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More Women In IT Workforce Can Help Bridge Talent Gap: Nasscom Chairman Ramanujam

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The IT industry’s top priority is to make India the digital hub of the world, said Krishnan Ramanujam, the newly appointed chairman of IT industry body Nasscom.

Matching India’s massive talent base effectively to support the current demand environment for the $220 billion Indian IT industry over the next decade will be key to this goal, Ramanujam told ET in an interview.

Taking skill and job opportunities to millions of women as well as people across tier II and tier III cities will help the sector grow, said Ramanujam, who also leads the enterprise growth segment at Tata Consultancy Services NSE 0.30 % (TCS NSE 0.30 %), India’s largest IT services company by revenue.

“If we are not careful, the story of this excellent demographic dividend can turn into a demographic dagger. Nasscom’s top priority is making India the digital hub of the world,” he added.

The current gap between demand and supply of talent is about 21% in India. Despite this high number, the country is actually in a far superior position than any other economy, he said.

As the industry looks at a high-demand environment over the next decade, it is imperative to collaborate with government initiatives, companies, and educational institutions to ensure that students entering the market now are armed with the relevant skills for this era, he added.

In addition, with almost 36% women in the Indian IT industry, Ramanujam said improving women’s participation in this workforce is a “low hanging fruit which will be a big push towards filling the talent gap”.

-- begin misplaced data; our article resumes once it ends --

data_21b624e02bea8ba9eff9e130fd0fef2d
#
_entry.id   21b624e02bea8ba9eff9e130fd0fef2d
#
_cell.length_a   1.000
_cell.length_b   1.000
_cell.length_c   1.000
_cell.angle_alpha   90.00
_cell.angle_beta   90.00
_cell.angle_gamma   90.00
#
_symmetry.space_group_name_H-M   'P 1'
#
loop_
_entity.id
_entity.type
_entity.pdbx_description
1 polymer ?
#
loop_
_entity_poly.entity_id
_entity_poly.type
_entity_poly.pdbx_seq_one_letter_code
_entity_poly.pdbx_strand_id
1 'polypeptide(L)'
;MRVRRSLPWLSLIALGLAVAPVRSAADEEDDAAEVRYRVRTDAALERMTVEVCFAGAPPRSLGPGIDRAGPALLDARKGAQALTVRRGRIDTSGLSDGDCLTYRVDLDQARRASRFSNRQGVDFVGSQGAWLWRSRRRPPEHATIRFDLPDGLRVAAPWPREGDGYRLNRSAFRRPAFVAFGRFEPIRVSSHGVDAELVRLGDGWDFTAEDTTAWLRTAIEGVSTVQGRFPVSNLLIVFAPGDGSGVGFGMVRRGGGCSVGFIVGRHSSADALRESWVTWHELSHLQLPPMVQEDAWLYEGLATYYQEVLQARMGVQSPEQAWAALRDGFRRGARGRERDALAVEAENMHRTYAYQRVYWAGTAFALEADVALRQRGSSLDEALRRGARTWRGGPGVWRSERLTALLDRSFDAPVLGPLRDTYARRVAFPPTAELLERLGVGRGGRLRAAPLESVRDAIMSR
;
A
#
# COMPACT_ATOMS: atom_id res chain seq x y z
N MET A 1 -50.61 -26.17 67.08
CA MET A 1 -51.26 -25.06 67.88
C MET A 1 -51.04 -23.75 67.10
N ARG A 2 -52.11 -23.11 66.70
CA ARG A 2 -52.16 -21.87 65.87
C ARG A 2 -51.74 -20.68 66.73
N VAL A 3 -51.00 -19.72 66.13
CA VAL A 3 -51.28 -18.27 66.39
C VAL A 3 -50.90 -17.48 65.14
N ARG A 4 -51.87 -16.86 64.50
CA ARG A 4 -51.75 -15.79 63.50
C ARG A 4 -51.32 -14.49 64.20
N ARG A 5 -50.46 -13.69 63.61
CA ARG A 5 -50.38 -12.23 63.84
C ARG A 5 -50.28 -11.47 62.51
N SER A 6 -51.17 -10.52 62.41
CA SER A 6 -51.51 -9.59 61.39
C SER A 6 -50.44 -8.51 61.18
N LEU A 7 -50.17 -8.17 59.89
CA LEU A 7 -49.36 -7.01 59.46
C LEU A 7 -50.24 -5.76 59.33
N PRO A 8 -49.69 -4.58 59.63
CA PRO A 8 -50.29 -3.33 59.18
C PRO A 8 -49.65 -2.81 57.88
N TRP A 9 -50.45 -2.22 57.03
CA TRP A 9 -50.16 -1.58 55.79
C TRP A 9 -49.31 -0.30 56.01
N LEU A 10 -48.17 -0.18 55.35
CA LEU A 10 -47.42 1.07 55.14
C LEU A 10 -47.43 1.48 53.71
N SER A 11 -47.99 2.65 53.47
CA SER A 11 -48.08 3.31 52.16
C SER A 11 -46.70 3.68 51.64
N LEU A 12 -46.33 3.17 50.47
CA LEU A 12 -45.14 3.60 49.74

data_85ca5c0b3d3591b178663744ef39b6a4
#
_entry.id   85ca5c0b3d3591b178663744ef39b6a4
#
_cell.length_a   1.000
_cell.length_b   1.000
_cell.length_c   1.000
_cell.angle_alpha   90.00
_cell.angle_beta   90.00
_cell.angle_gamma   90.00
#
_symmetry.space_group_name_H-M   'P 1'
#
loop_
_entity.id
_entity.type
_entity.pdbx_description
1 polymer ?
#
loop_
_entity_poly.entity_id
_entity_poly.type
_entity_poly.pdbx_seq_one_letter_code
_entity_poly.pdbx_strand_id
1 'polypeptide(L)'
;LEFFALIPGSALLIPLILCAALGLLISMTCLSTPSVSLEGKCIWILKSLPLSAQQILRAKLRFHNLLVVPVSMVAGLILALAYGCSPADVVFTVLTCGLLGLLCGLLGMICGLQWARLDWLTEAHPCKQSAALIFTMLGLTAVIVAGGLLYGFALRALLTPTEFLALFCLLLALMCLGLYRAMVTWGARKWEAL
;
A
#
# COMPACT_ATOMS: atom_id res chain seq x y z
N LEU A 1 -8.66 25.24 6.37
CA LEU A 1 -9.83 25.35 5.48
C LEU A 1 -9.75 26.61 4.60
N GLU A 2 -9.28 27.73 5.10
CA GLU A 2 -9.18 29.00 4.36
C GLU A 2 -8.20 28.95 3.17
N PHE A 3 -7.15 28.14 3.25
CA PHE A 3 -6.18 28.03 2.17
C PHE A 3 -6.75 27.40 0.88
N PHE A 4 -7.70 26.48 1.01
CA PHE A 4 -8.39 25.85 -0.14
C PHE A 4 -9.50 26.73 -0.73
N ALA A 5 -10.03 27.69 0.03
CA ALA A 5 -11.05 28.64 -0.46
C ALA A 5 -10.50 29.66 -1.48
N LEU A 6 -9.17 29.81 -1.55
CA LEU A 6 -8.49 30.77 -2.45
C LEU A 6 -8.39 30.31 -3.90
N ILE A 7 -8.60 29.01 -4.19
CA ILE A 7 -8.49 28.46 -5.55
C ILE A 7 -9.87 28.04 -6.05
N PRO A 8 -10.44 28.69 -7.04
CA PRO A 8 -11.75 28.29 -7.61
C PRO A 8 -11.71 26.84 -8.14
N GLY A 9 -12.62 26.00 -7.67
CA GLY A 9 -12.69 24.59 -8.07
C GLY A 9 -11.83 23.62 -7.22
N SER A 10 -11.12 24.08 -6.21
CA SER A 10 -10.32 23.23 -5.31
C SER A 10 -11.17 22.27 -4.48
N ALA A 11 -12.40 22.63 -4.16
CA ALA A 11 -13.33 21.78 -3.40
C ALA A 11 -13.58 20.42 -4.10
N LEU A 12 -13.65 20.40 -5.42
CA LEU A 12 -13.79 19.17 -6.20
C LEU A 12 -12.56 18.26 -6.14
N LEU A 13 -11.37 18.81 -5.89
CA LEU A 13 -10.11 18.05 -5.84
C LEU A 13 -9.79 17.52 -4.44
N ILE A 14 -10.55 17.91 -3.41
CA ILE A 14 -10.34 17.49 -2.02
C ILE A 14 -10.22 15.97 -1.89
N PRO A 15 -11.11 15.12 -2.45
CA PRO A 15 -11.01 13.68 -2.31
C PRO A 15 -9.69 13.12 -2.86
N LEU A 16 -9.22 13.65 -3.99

“Reaching $350 billion (IT-BPM sector revenue) is very much within the realms of possibilities within the next three to five years given the demand momentum that all the NASSCOM member companies have seen,” he added.

Ramanujam succeeded Accenture as India’s chairperson and senior managing director Rekha M Menon as Nasscom chairman.

At TCS, he took charge of enterprise growth recently as part of the company’s new operational strategy initiated on April 1.

Having spent his early years in a small village, Kulithalai in the Karur district of Tamil Nadu, he said that he has had the opportunity to participate in the growth trajectory of the Indian IT sector and would want similar opportunities for students outside the top tier cities as well.

“Just as people of my generation were catapulted to a level of prosperity that was unimaginable 30-40 years ago, the same potential exists for the next two generations, at least in our tier II and tier III cities to make that leap,” he said.

Source: Economictimes India

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